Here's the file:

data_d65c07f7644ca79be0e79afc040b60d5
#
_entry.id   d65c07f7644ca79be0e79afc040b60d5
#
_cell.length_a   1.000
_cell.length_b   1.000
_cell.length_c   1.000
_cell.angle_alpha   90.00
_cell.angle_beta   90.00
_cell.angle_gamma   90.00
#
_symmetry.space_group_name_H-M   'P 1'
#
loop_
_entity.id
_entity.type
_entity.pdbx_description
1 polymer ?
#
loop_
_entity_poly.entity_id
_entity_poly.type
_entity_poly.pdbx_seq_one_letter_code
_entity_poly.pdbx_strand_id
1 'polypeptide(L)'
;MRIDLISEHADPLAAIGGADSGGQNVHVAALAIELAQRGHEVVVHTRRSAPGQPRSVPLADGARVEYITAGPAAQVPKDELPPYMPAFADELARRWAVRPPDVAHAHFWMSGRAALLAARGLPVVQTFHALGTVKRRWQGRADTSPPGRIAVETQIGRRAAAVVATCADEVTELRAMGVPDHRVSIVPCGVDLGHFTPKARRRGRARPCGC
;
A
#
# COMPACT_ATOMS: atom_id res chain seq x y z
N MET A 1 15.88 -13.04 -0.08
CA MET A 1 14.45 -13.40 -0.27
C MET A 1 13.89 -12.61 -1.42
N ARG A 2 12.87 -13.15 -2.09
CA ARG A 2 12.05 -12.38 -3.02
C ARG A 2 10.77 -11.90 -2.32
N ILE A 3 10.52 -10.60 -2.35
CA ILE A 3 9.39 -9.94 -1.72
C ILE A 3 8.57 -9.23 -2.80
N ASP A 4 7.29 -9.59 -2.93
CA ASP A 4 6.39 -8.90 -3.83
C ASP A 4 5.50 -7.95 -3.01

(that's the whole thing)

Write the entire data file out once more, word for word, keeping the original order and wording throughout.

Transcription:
data_d65c07f7644ca79be0e79afc040b60d5
#
_entry.id   d65c07f7644ca79be0e79afc040b60d5
#
_cell.length_a   1.000
_cell.length_b   1.000
_cell.length_c   1.000
_cell.angle_alpha   90.00
_cell.angle_beta   90.00
_cell.angle_gamma   90.00
#
_symmetry.space_group_name_H-M   'P 1'
#
loop_
_entity.id
_entity.type
_entity.pdbx_description
1 polymer ?
#
loop_
_entity_poly.entity_id
_entity_poly.type
_entity_poly.pdbx_seq_one_letter_code
_entity_poly.pdbx_strand_id
1 'polypeptide(L)'
;MRIDLISEHADPLAAIGGADSGGQNVHVAALAIELAQRGHEVVVHTRRSAPGQPRSVPLADGARVEYITAGPAAQVPKDELPPYMPAFADELARRWAVRPPDVAHAHFWMSGRAALLAARGLPVVQTFHALGTVKRRWQGRADTSPPGRIAVETQIGRRAAAVVATCADEVTELRAMGVPDHRVSIVPCGVDLGHFTPKARRRGRARPCGC
;
A
#
# COMPACT_ATOMS: atom_id res chain seq x y z
N MET A 1 15.88 -13.04 -0.08
CA MET A 1 14.45 -13.40 -0.27
C MET A 1 13.89 -12.61 -1.42
N ARG A 2 12.87 -13.15 -2.09
CA ARG A 2 12.05 -12.38 -3.02
C ARG A 2 10.77 -11.90 -2.32
N ILE A 3 10.52 -10.60 -2.35
CA ILE A 3 9.39 -9.94 -1.72
C ILE A 3 8.57 -9.23 -2.80
N ASP A 4 7.29 -9.59 -2.93
CA ASP A 4 6.39 -8.90 -3.83
C ASP A 4 5.50 -7.95 -3.01